Sukkur: Pakistan President Asif Ali Zardari flew in to a flood-hit area on Thursday for a first look at the two-week-old crisis after criticism over trips abroad and his government`s perceived slack response.
The floods, triggered by torrential monsoon downpours, have engulfed Pakistan`s Indus river basin, killing more than 1,600 people, forcing two million from their homes and disrupting the lives of about 14 million people, or 8 percent of the population.
The deluge, which began two weeks ago, has caused extensive damage to the country`s main crops, agriculture officials said, after the United Nations appealed for USD 459 million in emergency aid and warned of more deaths if help didn`t arrive.
Agriculture is a mainstay of the economy. The International Monetary Fund has warned of major economic harm and the Finance Ministry said the country would miss this year`s 4.5 percent gross domestic product growth target though it was not clear by how much.
Zardari, widower of assassinated former prime minister Benazir Bhutto, set off on visits to meet the leaders of Britain and France as the floods were beginning.
Two days after returning home, he arrived in the city of Sukkur on the banks of the Indus river in the southern province of Sindh to inspect the destruction and aid efforts.
"He is going for a briefing on the damage and on protection measures and relief and rehabilitation measures," said presidential spokesman Farhatullah Babar.
Officials from the government and international agencies are still assessing the extent of the flood damage, but a spokesman for UN humanitarian operations said a third of the country had been affected.
Hundreds of roads and bridges have been destroyed from northern mountains to the plains of the southern province of Sindh, where the waters have not yet crested.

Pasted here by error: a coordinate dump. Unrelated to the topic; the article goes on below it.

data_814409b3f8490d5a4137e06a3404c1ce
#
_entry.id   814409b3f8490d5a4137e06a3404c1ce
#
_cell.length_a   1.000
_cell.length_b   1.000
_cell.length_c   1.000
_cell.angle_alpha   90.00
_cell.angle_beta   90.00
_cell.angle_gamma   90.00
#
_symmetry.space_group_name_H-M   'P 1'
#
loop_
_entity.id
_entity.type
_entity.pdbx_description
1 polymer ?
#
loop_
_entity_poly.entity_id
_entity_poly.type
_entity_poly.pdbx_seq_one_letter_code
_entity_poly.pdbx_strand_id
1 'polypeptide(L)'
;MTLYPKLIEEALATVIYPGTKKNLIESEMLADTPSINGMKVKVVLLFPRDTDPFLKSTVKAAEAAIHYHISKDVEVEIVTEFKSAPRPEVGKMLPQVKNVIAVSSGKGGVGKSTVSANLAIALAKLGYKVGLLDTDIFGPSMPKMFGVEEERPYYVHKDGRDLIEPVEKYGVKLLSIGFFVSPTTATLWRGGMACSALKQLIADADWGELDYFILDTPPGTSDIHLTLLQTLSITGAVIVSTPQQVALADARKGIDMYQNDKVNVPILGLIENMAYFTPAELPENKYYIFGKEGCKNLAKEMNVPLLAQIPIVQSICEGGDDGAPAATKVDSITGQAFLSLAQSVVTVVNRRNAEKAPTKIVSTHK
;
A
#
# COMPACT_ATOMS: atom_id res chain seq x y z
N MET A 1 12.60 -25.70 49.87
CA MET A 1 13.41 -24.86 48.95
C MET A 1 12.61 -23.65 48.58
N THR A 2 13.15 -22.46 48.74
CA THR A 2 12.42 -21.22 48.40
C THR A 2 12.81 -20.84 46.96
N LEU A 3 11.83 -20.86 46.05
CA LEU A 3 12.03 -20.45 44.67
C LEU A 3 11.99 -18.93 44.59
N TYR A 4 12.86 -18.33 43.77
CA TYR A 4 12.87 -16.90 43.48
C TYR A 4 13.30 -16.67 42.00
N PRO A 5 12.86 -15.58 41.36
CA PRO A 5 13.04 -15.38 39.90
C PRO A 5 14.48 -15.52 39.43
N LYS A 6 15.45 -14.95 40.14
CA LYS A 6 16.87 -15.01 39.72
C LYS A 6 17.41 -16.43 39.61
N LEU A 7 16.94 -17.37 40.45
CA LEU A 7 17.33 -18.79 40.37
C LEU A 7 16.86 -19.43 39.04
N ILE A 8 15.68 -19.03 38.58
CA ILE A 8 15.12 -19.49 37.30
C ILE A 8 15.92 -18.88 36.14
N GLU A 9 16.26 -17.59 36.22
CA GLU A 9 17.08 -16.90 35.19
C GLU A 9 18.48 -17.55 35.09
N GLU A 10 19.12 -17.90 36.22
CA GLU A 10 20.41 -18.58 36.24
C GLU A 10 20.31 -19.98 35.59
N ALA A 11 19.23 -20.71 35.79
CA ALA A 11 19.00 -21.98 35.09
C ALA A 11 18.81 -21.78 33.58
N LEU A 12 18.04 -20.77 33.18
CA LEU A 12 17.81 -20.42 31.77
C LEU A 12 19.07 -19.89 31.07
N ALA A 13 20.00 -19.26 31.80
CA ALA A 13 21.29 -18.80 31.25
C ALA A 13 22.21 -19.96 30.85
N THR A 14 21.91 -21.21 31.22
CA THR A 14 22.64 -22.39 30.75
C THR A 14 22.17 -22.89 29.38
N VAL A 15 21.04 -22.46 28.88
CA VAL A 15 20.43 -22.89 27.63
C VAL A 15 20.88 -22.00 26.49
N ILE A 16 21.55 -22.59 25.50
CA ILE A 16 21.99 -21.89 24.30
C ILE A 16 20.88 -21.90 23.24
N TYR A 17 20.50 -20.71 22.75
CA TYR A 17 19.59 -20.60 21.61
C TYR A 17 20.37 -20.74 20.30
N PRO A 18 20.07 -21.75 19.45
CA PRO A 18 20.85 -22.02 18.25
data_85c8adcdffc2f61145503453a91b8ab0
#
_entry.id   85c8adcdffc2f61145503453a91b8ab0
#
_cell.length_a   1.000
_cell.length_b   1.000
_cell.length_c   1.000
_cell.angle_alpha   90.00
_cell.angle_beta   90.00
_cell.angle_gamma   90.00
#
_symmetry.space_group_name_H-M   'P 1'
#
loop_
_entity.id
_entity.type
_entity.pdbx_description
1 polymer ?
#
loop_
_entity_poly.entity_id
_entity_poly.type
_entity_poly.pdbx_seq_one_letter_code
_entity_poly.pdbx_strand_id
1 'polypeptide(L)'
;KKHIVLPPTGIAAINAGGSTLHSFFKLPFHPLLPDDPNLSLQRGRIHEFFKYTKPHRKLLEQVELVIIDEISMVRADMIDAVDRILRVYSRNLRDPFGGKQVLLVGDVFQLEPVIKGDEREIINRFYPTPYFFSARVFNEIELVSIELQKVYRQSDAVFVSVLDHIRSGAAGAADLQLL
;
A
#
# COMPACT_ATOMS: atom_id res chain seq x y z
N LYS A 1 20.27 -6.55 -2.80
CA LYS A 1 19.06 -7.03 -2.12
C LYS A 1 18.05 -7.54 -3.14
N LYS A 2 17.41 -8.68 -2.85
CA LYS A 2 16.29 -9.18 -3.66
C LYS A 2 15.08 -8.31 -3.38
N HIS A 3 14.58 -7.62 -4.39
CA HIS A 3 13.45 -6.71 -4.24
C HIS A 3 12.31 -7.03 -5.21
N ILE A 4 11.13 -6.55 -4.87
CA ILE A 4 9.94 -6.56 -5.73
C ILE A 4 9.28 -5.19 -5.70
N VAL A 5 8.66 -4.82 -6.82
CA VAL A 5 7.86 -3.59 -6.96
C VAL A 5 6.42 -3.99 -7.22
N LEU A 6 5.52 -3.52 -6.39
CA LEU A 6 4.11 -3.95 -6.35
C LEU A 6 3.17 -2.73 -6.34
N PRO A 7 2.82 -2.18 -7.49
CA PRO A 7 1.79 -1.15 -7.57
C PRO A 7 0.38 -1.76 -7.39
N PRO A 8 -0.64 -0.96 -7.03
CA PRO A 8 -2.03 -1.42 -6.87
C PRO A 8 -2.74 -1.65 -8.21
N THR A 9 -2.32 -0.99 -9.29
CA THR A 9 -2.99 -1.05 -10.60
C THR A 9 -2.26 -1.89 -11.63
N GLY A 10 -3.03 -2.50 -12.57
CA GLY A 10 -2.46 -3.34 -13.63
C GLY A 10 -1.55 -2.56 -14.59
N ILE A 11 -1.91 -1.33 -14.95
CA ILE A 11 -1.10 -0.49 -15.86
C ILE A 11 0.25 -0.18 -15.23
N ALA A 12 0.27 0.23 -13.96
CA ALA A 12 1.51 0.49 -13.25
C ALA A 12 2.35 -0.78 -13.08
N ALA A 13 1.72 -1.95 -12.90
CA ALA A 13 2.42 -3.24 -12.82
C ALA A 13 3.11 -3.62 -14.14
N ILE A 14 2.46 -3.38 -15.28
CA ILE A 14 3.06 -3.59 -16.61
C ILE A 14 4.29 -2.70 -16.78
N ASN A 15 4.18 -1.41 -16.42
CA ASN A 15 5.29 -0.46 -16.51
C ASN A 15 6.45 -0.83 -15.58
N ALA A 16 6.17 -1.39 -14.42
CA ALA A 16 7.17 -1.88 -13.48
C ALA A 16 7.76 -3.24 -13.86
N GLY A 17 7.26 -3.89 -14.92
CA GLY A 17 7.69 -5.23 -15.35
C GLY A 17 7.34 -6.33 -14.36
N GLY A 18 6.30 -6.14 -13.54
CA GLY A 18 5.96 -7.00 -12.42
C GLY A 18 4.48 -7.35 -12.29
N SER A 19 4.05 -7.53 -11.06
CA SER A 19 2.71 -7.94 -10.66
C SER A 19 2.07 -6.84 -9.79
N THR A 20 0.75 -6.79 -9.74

Countless villages and farms have been inundated, crops destroyed and livestock lost. In some places, families are huddled on tiny patches of water-logged land with their animals, surrounded by an inland sea.
People have been jostling for food at distribution points throughout the disaster area, with the Muslim fasting month of Ramadan, when hungry people break their fast at dusk with a special meal, adding to people`s anxiety.
"The government ... should provide clean water and clean food to the people," said Mohammad Ali, a bread maker scrambling for supplies in the northwest. "Ramadan has arrived, but we see no sign of the government giving us any of these things."
Billions of dollars
The costs of rehabilitating the agriculture sector could run into the billions of dollars, said UN humanitarian operations spokesman Maurizio Giuliano.
The wheat, cotton and sugar crops have all suffered significant damage and the United Nations has warned of a second wave of death among survivors from disease and food shortages unless help arrives quickly.
The military, which has ruled the country for more than half of its 63-year history, has taken the lead in relief efforts, reinforcing the faith many Pakistanis have in their armed forces and highlighting the comparative ineffectiveness of civilian governments.
Analysts say the armed forces would not try to take power as they have vowed to shun politics and are busy fighting militants.
The United States announced on Wednesday more helicopters and aid to beef up relief efforts. US Defence Secretary Robert Gates said the US military was tripling the number of helicopters from six to 19 and was sending in a landing platform to be used off the coast of Karachi, Pakistan`s biggest city.
The United States needs a stable Pakistan to help it end a nine-year war by the Taliban in Afghanistan.
Some US officials are worried that the Pakistani military might have to draw soldiers off the Afghan border to help rescue flood victims, giving militants breathing room.
Investors in Pakistani stocks have been fretting about the costs and the market has lost more than 5 percent since the floods began.
The Pakistani meteorological office forecast scattered rain with a chance of thunderstorms across much of the country.